Should a co-developed compound reach a commercial stage, the smaller company is armed with collected milestone payments and steady royalties. It can can afford to develop new compounds, and market the same compound in regions where it maintained rights. The smaller company earns less from the partnered compound, but risked very little and now has opportunity to try for a repeat.
Ironwood's partnership with Forest Laboratories is not typical. In the U.S., the two are generally splitting both costs and revenue down the middle. Forest also has sole responsibility for the drug's development and commercialization in Canada and Mexico. In the long run, the deal will probably work out quite well for Forest, but Ironwood is now has to resort to post-approval equity and debt offerings.
In the third quarter of 2013, Forest recorded revenue from linaclotide sales of $34.4 million. Ironwood combines all sales and expenses from the Forest partnership and reports the net gain or loss as a single item. So far it has recorded nothing but losses. In the third quarter, the net loss from the Forest partnership was $6.2 million, and I expect further losses over the next several quarters.
More of the same
With losses piling up, it seems Ironwood cannot afford to market linaclotide in regions outside of the U.S. without help. In China, Ironwood has partnered with AstraZeneca . In return for just $25 million upfront and $125 million in commercial milestone payments, Ironwood and AstraZeneca will split all net losses and profits in the region. In Japan, Ironwood sold rights to linaclotide to Astellas Pharma for modest milestone payments and escalating royalties on gross profits beginning in the low-twenties. The company also entered a similar deal in the E.U. with Almirall.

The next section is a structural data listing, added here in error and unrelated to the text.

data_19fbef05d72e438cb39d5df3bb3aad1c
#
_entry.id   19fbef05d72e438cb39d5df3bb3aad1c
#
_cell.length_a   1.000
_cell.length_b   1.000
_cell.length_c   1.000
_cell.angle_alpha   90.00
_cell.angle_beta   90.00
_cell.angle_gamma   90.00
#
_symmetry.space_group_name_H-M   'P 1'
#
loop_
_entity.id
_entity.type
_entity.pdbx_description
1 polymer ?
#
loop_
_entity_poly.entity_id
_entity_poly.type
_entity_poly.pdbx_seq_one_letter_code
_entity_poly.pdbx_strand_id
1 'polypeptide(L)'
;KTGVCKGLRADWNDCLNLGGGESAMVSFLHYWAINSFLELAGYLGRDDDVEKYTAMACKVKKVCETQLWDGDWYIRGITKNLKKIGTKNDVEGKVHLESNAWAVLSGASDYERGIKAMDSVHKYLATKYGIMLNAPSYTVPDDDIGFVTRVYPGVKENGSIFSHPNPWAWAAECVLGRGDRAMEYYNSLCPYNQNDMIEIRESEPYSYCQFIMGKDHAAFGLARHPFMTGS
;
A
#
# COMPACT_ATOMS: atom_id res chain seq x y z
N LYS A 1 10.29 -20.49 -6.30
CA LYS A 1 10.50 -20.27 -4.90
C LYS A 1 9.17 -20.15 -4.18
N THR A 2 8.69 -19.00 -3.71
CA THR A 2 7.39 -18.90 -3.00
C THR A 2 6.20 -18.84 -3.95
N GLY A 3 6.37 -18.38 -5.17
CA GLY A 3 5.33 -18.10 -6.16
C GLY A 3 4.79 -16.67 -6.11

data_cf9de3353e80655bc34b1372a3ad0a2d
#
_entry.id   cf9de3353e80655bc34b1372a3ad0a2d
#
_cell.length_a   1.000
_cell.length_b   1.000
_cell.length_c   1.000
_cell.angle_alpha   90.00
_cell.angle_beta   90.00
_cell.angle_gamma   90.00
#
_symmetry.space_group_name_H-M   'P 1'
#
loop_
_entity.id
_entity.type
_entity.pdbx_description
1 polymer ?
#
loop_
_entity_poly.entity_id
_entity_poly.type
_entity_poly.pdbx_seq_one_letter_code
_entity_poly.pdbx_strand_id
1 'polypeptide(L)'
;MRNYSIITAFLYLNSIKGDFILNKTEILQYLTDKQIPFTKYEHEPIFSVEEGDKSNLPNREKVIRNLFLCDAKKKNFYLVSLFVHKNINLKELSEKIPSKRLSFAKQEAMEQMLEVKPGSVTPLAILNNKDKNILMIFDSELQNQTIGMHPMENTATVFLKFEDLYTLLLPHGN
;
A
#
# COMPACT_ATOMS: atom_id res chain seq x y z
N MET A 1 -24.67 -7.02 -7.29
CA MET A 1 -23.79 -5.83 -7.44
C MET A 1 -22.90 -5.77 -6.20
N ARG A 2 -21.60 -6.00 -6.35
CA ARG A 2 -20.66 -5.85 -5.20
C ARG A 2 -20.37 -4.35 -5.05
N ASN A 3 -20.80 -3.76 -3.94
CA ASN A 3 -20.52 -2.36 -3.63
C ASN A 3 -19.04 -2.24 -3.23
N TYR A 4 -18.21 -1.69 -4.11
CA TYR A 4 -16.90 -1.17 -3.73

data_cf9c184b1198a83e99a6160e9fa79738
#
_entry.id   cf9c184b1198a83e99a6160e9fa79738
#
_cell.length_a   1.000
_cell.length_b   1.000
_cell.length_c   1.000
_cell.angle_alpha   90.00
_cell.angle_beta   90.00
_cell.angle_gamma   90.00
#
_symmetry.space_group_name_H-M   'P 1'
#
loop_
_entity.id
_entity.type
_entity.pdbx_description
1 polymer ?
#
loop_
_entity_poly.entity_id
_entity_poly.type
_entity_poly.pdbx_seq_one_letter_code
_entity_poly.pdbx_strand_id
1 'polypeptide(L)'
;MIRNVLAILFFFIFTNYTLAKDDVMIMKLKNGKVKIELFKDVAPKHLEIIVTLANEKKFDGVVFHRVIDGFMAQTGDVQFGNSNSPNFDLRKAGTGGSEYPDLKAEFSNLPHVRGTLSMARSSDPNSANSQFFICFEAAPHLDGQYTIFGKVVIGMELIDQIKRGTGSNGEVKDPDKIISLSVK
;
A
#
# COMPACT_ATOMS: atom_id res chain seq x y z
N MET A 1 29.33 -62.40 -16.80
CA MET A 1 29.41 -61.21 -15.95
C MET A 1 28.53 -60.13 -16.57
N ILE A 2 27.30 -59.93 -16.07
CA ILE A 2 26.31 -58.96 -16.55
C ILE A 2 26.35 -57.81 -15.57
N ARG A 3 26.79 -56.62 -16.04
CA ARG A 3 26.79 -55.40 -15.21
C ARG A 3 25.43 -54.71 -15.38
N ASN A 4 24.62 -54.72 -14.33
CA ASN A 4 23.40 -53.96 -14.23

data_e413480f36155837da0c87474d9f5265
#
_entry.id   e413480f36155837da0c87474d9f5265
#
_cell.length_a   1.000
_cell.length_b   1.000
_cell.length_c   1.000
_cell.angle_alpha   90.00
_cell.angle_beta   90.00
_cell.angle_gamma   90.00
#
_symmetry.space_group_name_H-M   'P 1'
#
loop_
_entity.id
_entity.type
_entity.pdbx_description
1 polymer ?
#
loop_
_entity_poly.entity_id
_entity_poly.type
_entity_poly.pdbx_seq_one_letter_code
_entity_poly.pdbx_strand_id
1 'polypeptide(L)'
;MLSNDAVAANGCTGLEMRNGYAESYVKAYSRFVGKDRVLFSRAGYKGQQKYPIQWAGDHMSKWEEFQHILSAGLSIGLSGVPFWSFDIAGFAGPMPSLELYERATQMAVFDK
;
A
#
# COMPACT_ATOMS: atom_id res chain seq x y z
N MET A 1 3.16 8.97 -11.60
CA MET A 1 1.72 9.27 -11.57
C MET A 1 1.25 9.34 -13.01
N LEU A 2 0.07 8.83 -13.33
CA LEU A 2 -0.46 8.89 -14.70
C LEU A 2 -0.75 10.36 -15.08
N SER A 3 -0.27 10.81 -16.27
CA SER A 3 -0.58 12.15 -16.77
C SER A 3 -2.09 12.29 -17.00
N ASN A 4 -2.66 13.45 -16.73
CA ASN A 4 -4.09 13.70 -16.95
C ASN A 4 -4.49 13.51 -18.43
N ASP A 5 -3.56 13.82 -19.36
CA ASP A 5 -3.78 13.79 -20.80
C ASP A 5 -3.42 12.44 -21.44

If you're interested in smaller biotechnology companies, let this example serve as an important lesson. Investing in a company with an approved product, a large market, and facing little competition makes good sense. Before you go jumping in, though, it pays to take a closer look those collaboration agreements.
Ironwood isn't necessarily in trouble. It may even become wildly profitable, though that won't be until far into the future. For now, I don't think watching earnings slide further negative more than a year after the launch of a potential blockbuster is worth the headache. Cuts in R&D don't bode well for the company's long-term prospects either.
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The article Ironwood Pharmaceuticals: Sometimes a Blockbuster Isn't Enough originally appeared on Fool.com.Cory Renauer has no position in any stocks mentioned. The Motley Fool has no position in any of the stocks mentioned. Try any of our Foolish newsletter services free for 30 days. We Fools may not all hold the same opinions, but we all believe that considering a diverse range of insights makes us better investors. The Motley Fool has a disclosure policy.